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Matzek shows emotion in postseason debut

@mlbbowman
October 1, 2020

ATLANTA -- Braves left-hander Tyler Matzek didn’t shield his emotions as he clapped into his glove while looking back toward the Reds' dugout after recording three straight strikeouts to escape a 12th-inning threat during Atlanta's 1-0, 13-inning win in Game 1 of the National League Wild Card Series on Wednesday

ATLANTA -- Braves left-hander Tyler Matzek didn’t shield his emotions as he clapped into his glove while looking back toward the Reds' dugout after recording three straight strikeouts to escape a 12th-inning threat during Atlanta's 1-0, 13-inning win in Game 1 of the National League Wild Card Series on Wednesday afternoon.

Game Date Result Highlights
Gm 1 Sept. 30 ATL 1, CIN 0 (13) Watch
Gm 2 Oct. 1 ATL 5, CIN 0 Watch

While talking about the significant contributions he made to the Braves in the victory, Matzek explained that emotional display was influenced by what he was hearing from the Reds’ dugout.

“It was kind of just that moment,” Matzek said. “I kind of had some adrenaline going. With no fans in the stands, you could kind of hear everything they were saying. They were saying some things. That’s baseball. It’s a man’s sport. They were saying some things, and I think I got a little emotional and kind of said something back. But that’s how it is.”

Asked to explain exactly what was being said, Matzek replied, “I’m just going to leave it on the field. They were just saying some things. It’s one thing to cheer for your team and another thing to cheer for your opponent to do bad.”

Those who know the inspiring story Matzek is fashioning understand that he has developed the mental resolve necessary to overcome the negative thoughts that may have damaged him in the past. The 29-year-old’s promising career was derailed in 2015 when he developed the yips. The maddening complication prevented him from returning to the Majors again until this season.

“He’s been coming through in big spots the whole time for us,” Braves manager Brian Snitker said. “What a great story.”

Matzek’s inspirational story got a little better on Wednesday, when he entered with two outs in the 11th inning and struck out Mike Moustakas with the bases loaded. He then surrendered consecutive one-out hits in the 12th before recording the three straight strikeouts.

“After I gave up those two hits, I said, 'I’m not going to let this guy score, and if I’m going to go down, I’m gong to go down aggressive,'” Matzek said. “I just went after it and tried to throw as many balls in the zone as well as I could.”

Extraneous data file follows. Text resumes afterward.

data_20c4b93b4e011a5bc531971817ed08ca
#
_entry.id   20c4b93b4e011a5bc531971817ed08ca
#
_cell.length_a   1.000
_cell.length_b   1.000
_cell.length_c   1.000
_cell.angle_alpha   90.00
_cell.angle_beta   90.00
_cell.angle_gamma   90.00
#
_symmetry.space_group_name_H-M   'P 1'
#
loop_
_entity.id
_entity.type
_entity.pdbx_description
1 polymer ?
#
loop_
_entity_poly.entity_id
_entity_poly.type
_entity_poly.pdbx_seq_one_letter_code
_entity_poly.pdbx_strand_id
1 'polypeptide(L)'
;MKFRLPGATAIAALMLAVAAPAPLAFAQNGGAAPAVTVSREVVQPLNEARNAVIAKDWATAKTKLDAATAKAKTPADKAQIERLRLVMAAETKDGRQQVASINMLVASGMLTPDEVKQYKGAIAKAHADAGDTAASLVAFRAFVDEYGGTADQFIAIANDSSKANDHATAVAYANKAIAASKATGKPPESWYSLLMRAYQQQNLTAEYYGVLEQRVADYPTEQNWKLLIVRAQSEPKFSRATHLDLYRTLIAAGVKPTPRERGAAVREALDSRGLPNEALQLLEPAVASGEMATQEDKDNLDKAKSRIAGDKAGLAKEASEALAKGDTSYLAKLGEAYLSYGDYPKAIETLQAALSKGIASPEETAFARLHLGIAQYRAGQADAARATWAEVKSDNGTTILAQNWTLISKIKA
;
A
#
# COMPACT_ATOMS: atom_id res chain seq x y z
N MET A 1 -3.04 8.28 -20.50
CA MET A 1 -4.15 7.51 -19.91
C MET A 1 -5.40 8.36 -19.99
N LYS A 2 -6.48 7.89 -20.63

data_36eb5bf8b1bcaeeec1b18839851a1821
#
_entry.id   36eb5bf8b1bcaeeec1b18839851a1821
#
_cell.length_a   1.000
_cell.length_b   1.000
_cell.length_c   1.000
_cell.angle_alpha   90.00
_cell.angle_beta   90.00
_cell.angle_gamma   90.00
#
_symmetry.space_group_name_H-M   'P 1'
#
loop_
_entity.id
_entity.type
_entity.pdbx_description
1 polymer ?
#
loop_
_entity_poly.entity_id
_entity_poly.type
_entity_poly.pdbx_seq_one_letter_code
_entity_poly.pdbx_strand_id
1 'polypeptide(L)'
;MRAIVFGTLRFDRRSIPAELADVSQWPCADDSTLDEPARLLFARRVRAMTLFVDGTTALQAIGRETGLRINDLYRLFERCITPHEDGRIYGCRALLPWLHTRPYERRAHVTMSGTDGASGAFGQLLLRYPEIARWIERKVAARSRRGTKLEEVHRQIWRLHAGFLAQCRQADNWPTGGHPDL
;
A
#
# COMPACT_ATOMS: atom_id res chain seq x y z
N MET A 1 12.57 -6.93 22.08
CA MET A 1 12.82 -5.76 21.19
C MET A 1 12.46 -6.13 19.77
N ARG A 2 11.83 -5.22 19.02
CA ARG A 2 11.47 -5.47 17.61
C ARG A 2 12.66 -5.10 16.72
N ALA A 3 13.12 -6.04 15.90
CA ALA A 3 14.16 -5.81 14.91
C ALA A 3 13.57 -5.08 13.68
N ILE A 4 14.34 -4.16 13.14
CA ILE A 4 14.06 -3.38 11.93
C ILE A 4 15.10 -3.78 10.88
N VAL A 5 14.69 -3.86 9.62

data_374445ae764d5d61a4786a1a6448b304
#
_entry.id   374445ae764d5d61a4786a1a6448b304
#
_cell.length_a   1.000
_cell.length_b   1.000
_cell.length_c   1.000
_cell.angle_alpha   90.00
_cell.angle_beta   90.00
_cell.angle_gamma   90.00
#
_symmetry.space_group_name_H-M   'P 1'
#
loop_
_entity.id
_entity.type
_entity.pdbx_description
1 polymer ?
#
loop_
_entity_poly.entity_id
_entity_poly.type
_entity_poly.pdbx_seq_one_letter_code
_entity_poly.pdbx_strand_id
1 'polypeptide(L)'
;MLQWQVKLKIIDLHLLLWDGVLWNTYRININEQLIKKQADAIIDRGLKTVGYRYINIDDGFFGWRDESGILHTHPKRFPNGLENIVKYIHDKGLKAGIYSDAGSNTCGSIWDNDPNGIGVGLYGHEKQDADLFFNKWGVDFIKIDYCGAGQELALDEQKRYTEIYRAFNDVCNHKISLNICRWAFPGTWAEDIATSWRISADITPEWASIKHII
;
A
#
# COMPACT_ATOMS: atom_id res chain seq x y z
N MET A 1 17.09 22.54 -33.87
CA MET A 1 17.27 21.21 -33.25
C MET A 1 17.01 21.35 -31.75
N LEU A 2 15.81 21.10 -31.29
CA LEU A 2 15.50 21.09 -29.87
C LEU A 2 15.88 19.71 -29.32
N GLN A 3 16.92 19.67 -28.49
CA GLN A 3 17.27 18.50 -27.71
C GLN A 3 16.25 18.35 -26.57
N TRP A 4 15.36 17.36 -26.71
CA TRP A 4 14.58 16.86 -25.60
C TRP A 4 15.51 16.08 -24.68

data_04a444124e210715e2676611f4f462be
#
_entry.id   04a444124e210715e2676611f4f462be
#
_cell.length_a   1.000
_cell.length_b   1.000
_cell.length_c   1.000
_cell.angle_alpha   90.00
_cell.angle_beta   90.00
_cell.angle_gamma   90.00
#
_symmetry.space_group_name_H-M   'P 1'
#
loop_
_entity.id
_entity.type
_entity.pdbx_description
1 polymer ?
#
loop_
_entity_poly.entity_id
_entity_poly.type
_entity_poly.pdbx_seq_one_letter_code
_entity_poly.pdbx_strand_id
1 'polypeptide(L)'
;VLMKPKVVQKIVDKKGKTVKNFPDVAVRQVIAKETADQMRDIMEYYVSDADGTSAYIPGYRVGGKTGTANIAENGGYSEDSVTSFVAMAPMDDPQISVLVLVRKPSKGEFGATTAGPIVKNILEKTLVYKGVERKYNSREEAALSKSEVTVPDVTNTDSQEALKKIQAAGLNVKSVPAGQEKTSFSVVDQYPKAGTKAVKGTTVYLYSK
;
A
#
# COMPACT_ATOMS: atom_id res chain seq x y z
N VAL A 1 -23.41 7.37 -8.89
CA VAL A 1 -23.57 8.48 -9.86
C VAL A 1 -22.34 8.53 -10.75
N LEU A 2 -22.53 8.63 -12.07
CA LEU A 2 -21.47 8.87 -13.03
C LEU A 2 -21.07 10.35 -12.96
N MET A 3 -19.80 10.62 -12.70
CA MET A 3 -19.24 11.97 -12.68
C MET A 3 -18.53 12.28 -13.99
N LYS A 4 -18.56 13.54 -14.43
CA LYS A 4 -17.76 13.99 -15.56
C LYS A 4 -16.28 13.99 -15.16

A postseason first: 11 innings, zero runs

Matzek produced an impressive 35.5 percent strikeout rate while constructing a 2.79 ERA over 29 innings (21 appearances) during the regular season. Over his final 17 2/3 innings (12 appearances) he struck out 40 percent (28 of 70) of the batters faced.

Speaking of improvement
Kyle Wright returned to Truist Park on Thursday morning not knowing whether he would start a potential Game 3 of the NL Wild Card Series on Friday or Game 1 of the NL Division Series on Sunday.

Regardless, he’ll take the mound with confidence after limiting opponents to a .164 batting average and a .263 on-base percentage over his final three regular-season starts, each of which included at least six innings.

Before that season-ending stretch, Wright had completed more than four innings in just one of five starts. Opponents hit .312 and produced a .442 OBP against him during this span that was marred by a 18.9 percent walk rate.

A key to Wright’s turnaround was the decision to move him to the first-base side of the rubber. This made his enhanced the effectiveness of his two-seamer, which he had trouble commanding in the past.

“I think it just allows the [two-seamer] to hold the plate a little longer,” Wright said. “I’ve got a little more room to work with. If I’m further over [toward the middle of the rubber], it’s harder to command that two-seam on the inner half. When I’m on the first-base side, I can let it run a little more. That allows me to tunnel my four-seam and two-seam off of that. It’s a simple move, but for me, it’s helped me throw more strikes.”

Even with all the strikeouts
In Wednesday’s win, the Braves became the third team in postseason history to strike out at least 21 times in a game. The other two teams to reach this total also did so in a victory.

The Orioles set a record when they struck out 23 times during a 4-3 win over the Indians in Game 4 of the 1996 American League Division Series. The Indians then struck out 21 times during a 2-1 win over the Orioles in Game 3 of the 1997 AL Championship Series.

And in case you were wondering, the Braves have never lost any game, whether in the regular season or postseason, in which they have struck out at least 21 times. The only other time they reached this total in franchise history was on Aug. 23, 2019, when they struck out 26 times in a 2-1, 14-inning road win against the Mets.

Mark Bowman has covered the Braves for MLB.com since 2001.